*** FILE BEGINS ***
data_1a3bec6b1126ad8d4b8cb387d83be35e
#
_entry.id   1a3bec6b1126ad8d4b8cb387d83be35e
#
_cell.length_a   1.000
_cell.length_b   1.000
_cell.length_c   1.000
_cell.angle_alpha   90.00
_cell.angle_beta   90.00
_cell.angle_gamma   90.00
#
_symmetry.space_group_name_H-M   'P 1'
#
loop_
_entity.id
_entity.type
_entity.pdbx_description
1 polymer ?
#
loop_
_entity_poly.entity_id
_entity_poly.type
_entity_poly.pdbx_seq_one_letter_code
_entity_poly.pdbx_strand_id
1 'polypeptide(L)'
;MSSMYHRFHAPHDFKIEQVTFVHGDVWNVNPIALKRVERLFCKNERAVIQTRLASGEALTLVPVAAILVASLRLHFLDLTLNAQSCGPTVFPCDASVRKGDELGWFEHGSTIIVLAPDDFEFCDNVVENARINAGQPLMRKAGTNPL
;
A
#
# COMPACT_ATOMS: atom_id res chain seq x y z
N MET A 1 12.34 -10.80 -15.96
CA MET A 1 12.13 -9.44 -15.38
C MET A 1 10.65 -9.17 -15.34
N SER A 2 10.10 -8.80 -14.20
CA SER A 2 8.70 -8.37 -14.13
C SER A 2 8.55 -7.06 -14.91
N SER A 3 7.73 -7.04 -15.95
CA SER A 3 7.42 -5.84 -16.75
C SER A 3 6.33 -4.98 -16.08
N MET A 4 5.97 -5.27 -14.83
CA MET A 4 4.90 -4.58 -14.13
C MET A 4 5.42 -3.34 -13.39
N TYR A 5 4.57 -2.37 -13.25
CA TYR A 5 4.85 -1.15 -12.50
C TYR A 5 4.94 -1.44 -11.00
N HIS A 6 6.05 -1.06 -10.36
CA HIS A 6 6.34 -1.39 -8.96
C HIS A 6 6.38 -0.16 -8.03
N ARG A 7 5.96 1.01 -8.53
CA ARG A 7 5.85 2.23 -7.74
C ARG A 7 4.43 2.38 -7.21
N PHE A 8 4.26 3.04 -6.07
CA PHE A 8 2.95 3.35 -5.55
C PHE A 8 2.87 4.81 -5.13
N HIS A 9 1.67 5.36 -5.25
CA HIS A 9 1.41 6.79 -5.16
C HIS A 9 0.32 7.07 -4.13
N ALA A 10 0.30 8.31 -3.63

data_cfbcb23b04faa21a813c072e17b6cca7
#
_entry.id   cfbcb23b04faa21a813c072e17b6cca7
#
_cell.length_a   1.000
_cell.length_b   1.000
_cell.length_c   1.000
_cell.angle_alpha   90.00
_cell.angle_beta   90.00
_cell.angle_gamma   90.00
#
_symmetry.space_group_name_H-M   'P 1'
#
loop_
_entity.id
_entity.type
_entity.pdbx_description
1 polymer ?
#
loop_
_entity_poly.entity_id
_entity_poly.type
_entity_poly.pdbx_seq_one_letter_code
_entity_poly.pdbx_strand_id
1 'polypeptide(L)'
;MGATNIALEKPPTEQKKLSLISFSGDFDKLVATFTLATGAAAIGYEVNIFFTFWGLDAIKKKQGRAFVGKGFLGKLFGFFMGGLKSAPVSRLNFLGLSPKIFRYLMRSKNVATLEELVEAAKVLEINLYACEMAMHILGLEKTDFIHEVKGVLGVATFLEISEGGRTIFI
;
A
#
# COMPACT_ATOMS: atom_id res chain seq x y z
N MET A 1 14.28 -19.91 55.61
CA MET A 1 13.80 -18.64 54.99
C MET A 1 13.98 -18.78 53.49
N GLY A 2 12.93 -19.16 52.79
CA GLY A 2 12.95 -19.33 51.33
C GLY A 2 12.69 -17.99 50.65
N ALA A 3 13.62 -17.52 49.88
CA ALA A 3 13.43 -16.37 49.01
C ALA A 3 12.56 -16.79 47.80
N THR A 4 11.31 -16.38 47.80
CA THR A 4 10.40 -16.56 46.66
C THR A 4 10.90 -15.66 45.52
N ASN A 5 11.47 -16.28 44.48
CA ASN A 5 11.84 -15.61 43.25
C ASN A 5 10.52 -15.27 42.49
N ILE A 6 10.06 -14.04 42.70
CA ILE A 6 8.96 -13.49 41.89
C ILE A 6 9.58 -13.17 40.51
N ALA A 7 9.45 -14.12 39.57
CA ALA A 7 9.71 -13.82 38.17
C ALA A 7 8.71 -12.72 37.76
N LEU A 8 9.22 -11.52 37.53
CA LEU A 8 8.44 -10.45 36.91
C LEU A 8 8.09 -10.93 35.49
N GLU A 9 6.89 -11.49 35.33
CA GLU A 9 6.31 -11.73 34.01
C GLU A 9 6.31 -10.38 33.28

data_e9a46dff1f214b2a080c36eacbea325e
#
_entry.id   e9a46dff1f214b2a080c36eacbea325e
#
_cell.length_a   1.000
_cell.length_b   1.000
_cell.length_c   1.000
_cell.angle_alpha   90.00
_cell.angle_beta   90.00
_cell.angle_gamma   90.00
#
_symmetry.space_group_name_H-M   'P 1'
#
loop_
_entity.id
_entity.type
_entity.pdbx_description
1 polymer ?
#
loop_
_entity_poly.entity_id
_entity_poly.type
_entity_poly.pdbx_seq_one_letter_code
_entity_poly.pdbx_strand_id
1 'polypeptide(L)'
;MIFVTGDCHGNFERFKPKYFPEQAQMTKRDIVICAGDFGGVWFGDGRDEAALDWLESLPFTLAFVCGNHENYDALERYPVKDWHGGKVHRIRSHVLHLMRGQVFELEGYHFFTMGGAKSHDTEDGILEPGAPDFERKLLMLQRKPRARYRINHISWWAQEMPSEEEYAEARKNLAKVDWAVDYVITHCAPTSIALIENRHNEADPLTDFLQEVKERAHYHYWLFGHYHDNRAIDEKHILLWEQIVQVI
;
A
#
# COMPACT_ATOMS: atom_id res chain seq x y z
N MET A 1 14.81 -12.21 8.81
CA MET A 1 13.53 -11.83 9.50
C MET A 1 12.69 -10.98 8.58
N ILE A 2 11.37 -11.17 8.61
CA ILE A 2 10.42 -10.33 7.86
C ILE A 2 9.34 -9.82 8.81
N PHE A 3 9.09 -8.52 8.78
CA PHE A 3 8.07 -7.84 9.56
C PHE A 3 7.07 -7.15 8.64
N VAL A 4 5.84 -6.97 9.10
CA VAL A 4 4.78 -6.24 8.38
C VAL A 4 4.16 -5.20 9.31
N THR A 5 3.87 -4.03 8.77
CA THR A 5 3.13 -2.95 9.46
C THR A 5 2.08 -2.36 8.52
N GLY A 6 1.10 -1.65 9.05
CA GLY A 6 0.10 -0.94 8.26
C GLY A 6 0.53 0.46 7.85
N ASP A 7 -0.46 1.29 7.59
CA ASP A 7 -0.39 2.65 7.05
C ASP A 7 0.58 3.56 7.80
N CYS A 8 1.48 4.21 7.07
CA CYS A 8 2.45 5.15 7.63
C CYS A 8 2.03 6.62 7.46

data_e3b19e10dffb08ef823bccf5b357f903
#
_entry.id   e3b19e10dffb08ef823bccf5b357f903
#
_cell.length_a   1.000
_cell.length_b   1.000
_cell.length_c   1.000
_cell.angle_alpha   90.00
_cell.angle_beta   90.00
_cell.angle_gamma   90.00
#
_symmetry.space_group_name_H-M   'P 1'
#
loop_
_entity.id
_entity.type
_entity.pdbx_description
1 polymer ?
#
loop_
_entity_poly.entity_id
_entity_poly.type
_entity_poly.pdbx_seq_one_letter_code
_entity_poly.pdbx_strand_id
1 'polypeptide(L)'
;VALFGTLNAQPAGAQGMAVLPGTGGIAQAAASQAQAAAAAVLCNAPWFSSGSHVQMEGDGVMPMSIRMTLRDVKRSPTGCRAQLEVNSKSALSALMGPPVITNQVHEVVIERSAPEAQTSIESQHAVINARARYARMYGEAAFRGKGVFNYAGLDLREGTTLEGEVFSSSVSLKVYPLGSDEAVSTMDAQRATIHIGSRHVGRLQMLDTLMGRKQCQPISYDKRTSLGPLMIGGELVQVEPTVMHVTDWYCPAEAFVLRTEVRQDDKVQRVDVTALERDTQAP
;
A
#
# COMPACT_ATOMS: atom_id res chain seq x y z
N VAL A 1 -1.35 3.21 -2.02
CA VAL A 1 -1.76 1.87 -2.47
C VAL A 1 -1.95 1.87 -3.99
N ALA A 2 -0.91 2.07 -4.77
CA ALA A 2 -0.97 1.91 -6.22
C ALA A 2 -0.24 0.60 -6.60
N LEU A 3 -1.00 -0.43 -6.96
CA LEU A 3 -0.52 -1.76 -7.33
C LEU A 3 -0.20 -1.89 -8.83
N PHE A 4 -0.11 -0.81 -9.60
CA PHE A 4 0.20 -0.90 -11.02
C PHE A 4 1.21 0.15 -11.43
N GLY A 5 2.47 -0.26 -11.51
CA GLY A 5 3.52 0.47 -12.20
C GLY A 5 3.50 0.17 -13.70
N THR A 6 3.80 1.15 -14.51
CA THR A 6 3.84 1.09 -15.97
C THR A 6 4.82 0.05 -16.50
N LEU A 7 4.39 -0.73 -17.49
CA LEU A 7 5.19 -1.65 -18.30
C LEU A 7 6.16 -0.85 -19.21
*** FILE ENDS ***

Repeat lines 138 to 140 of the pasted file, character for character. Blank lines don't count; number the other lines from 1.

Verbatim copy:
_entity_poly.pdbx_seq_one_letter_code
_entity_poly.pdbx_strand_id
1 'polypeptide(L)'